On Friday, a carcass of a 79-foot-long Blue Whale was found washed up on Agate beach in Bolinas, North California. According to experts, this animal died due to blunt force trauma after being hit by a boat.

Necropsy reveals broken ribs and skull trauma

The necropsy of the adult female whale carried out by the staff of the Marine Mammal Center revealed 10 broken ribs, trauma to the skull, and 10 fractured vertebrae near mid-body and tail. The entire left side of the whale’s body was badly damaged. Scientists removed the liver, stomach, an eye, and some other organs of the animal to determine if the animal had high toxin levels, whether it was suffering from any disease, and other facts related to the creature.

Experts identified this particular blue whale as the one that was seen swimming off the California coast in in 1999. She used to spend most of her time around the Santa Barbara Channel area. In 2014, she was also seen swimming with a calf.

About blue whales

Blue whales are massive mammals that can grow up to 100 feet in length. Even the weight of a blue whale can sometimes be more than the weight of an elephant. These creatures can live more than 80 years. In the United States, they are currently listed as Endangered Species under federal law. During 1800s and 1900s, a large number of whales in the U.S. were killed by whaling, a practice that was eventually banned in 1972. Although populations of gray and humpback whales have increased gradually since then, blue whales are still trying to recover and their populations are growing very slowly.

During the spring season, blue whales swim thousands of miles from Costa Rica and Mexico to reach Oregon, Washington and California coasts in search of krill that make up an important part of their diets.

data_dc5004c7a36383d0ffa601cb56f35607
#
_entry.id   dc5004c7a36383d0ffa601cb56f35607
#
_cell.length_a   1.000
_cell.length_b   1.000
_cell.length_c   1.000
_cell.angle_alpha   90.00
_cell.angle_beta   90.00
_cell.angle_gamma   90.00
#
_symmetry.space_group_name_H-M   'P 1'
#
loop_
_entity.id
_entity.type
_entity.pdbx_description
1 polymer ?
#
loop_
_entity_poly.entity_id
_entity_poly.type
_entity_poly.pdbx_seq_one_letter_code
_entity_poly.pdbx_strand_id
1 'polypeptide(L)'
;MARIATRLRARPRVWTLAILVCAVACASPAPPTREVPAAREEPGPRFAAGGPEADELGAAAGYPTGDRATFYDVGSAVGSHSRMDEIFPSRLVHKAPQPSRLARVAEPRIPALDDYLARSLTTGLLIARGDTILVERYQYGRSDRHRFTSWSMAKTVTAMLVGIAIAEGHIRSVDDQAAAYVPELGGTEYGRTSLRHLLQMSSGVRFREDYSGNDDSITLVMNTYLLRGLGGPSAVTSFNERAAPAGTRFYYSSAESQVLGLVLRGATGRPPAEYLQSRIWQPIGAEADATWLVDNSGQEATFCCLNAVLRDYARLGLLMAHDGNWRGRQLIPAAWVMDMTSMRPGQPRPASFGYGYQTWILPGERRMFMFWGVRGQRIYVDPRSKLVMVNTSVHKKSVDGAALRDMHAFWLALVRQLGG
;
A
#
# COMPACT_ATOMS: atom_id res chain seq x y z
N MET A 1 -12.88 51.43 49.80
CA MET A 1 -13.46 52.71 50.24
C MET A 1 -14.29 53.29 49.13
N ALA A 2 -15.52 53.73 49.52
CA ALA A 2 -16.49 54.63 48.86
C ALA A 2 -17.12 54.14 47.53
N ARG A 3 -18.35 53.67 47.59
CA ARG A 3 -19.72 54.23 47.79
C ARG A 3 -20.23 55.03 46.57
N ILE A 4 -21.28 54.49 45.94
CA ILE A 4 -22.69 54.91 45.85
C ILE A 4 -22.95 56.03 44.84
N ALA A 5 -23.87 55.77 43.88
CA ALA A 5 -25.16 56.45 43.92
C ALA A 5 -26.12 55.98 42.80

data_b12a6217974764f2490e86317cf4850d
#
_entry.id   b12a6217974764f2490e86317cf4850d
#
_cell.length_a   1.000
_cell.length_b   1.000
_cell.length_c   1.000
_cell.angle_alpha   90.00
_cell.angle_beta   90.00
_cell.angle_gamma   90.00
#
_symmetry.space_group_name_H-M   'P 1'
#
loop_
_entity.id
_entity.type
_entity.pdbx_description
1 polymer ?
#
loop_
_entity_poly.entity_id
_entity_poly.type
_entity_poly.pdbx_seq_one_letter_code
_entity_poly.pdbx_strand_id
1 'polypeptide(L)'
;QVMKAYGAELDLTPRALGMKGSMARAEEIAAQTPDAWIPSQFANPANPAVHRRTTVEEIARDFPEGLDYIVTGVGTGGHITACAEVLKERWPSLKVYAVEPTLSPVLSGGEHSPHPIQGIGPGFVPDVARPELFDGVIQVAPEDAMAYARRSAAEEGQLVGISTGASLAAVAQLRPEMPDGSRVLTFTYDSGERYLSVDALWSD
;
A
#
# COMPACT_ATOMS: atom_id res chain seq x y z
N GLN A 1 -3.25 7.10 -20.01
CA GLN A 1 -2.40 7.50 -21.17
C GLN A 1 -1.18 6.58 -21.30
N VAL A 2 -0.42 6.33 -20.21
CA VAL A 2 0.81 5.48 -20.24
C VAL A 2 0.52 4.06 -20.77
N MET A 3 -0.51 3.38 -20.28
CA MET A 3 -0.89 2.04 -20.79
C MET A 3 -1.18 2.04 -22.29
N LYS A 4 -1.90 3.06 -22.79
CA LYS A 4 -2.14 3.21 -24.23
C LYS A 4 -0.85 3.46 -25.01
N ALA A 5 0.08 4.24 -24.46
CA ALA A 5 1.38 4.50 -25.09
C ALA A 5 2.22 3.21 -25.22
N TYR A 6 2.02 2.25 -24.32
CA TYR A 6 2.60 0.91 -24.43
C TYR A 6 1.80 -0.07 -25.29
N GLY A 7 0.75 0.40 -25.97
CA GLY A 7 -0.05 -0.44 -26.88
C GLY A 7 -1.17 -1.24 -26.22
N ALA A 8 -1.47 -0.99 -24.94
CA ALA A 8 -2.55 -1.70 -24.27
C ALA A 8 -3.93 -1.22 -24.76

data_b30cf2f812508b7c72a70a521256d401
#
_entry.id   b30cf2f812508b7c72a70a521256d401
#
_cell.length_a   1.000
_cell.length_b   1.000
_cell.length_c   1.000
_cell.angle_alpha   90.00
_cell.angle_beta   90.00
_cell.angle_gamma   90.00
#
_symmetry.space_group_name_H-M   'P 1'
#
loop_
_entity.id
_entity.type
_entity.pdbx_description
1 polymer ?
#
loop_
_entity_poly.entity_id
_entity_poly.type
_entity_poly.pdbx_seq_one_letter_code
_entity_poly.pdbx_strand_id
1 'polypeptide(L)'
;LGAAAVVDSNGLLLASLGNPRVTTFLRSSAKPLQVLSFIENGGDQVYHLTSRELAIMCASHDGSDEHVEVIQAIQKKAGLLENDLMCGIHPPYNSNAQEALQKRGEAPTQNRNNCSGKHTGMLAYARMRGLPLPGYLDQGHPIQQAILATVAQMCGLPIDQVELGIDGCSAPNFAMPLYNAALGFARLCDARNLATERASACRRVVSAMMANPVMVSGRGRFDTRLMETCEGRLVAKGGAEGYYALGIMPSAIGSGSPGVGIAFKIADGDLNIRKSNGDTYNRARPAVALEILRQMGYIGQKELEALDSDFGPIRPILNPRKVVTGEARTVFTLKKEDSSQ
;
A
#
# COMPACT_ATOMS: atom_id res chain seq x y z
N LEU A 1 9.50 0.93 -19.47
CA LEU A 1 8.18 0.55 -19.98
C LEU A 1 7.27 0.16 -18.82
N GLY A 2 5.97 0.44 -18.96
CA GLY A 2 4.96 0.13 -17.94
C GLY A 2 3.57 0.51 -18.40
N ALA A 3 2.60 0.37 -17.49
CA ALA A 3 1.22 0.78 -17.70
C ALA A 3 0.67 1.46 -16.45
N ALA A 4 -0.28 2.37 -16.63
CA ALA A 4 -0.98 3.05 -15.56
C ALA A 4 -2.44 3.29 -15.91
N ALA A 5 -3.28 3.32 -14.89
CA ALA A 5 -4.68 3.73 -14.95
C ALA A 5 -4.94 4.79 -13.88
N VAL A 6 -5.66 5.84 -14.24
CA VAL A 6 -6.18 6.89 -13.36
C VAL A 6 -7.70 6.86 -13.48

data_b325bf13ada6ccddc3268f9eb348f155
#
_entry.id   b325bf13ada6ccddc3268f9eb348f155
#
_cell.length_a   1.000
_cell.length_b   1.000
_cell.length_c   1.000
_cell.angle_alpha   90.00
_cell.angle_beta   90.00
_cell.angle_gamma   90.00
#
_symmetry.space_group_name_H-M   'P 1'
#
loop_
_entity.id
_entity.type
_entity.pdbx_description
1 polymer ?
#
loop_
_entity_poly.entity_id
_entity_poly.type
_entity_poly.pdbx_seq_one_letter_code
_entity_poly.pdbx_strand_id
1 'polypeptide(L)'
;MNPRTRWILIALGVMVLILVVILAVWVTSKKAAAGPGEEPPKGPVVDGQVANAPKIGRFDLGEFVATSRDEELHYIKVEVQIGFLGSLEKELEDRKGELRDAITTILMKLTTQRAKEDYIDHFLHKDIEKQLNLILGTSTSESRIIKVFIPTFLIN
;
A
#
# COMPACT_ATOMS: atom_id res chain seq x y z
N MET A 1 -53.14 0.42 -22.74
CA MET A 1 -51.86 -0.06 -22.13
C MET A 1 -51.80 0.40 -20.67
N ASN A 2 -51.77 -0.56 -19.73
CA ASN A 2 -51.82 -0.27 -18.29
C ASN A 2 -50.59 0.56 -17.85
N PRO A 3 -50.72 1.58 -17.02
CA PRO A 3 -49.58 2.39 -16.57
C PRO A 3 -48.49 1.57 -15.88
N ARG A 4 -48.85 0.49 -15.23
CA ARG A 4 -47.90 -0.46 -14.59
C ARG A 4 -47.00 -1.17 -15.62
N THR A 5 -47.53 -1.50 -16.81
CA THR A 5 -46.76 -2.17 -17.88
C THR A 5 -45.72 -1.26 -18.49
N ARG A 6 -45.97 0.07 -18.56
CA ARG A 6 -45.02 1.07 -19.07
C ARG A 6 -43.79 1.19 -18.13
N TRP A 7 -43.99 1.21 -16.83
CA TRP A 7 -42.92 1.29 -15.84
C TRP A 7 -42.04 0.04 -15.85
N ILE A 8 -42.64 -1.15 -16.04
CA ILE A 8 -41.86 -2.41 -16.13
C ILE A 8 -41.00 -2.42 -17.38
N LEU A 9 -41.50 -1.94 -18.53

In a statement, Barbie Halaska of the Marine Mammal Center described the Agate beach incident as tragic. According to Halaska, researchers in the past have made recommendations for slower shipping speeds and a change in routes to avoid such accidents which are fatal for marine animals.

A large number of whales have died in the past due to ship strikes around San Francisco Bay and some other ports in the U.S. In October 2016, a carcass of a 65-foot-long sub-adult male blue whale was found on Westmoor Beach in Daly City, and according to experts, that whale had died due to a skull fracture after being hit by a large ship.

Halaska says some cargo ships are so big that their operators are generally unaware of ship’s collision with large creatures such as a blue whale. Such collisions sometimes slow down the speed of the vessel by one or two knots, but operators are most of the time unable to notice anything.

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